Today Venus passed between the Earth and the sun, and at the same time, by some accounts, what remained of American democracy died in Wisconsin.
I wasn’t thinking about either of these things as they happened, but did several loads of laundry and then sat on the porch reading Richard Rodriguez: “I believe in medicine, in astrophysics, in washing machines.” My toes got cold when a cloud blocked the sun. I do believe in washing machines, more than i ever expected to. Sometimes i think i’ve forgotten how to think in solitude. Washing things walks a fine line between distraction and necessity.
In 1639, scientists were dispatched to what by then were known not to be far corners of the earth but to various distant points to view the transit of Venus, and use what they saw to estimate the distance between themselves and the sun. One man took so long in returning to wherever he had come from that his family had declared him dead. They arrived at a collective answer remarkably close to 93 million miles.
I saw pictures of it on Facebook later. No one, to my knowledge, is presumed dead as a result of those pictures. The meaning of distance has changed.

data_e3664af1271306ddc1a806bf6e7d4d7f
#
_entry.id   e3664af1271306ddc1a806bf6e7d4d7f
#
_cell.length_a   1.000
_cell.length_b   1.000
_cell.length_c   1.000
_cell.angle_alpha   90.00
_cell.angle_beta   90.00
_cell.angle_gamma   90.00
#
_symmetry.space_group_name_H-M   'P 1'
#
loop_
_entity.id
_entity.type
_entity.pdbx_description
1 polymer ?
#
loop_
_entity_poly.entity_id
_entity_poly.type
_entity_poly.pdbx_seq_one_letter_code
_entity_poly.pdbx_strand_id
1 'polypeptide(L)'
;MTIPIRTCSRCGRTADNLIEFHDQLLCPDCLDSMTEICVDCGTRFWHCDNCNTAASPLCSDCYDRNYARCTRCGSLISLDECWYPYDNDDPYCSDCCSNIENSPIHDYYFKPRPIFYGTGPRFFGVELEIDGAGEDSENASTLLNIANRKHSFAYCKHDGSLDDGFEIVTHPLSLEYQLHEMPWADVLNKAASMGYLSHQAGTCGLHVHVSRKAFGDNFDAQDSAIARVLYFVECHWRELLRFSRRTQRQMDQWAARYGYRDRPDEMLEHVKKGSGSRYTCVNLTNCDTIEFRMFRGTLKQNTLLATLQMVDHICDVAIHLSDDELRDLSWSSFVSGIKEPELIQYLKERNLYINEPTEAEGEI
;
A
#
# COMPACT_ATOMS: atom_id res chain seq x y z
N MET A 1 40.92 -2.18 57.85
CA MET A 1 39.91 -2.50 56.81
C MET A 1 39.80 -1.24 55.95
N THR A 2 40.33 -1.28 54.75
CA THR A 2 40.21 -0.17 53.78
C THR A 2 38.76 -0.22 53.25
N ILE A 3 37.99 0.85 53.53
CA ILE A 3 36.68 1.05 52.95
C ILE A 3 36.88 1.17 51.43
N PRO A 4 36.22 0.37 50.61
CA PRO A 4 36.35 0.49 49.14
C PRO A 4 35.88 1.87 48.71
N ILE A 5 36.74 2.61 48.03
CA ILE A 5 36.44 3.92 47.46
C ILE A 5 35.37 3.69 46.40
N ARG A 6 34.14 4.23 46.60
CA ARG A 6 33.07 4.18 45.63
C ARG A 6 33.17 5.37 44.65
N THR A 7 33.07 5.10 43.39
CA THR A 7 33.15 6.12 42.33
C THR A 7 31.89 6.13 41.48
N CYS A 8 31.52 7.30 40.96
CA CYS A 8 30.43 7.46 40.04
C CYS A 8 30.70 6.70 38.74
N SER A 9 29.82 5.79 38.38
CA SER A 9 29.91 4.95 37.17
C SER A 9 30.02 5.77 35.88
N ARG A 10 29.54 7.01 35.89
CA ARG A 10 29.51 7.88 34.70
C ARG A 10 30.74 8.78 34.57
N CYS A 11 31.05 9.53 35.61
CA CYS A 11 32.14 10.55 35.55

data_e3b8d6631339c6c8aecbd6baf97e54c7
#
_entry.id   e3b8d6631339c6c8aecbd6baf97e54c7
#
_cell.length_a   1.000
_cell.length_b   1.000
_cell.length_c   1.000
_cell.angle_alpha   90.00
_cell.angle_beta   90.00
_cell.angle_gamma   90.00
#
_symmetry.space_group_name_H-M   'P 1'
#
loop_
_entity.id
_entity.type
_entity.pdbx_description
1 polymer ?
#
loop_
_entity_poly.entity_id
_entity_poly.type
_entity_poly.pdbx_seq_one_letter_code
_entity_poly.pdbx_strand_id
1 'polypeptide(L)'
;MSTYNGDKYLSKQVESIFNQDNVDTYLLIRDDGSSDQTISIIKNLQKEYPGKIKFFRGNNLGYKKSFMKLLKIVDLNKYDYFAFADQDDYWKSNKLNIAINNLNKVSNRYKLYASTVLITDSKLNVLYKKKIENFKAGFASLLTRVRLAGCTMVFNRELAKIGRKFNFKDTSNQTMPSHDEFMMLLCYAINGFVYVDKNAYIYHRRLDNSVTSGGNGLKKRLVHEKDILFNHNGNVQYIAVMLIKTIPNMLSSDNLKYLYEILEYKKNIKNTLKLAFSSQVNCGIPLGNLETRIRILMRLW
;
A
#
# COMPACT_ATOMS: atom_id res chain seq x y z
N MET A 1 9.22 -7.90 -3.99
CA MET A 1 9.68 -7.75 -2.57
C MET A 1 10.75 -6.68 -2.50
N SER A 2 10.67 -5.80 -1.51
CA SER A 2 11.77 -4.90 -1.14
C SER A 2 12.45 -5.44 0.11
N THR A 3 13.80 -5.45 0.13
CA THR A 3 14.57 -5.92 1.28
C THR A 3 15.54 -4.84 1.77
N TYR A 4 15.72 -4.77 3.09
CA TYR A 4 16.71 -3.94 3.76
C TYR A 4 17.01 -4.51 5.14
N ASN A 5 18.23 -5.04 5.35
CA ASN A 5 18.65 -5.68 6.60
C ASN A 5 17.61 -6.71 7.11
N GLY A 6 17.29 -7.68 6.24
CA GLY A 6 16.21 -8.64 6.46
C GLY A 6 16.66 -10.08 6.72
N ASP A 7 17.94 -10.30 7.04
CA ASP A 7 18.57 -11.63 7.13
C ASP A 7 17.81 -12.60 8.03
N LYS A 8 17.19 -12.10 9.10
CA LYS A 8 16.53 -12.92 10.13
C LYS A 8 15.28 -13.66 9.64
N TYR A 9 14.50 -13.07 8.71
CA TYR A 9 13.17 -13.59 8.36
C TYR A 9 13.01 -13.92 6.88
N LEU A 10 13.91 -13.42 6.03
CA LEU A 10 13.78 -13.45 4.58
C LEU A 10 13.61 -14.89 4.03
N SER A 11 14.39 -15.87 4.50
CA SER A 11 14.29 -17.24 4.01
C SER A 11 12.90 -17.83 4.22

As for Wisconsin, it’s so easy to forget how things work. I forget that a person can have dollar amounts that seem so similar to the number of miles from the sun. My activism has devolved into pebble throwing. I charge my cell phone from a solar panel out of spite, and that’s about it. I’ve become, by default, the precinct election chair, and i struggle to imagine any drama that is actually related to the election.
“Be careful leaving the house these days,” i warned a neighbor the other day. “It seems like every time you do you end up on yet another board of something.” It’s true. We run out of people willing to say yes so quickly.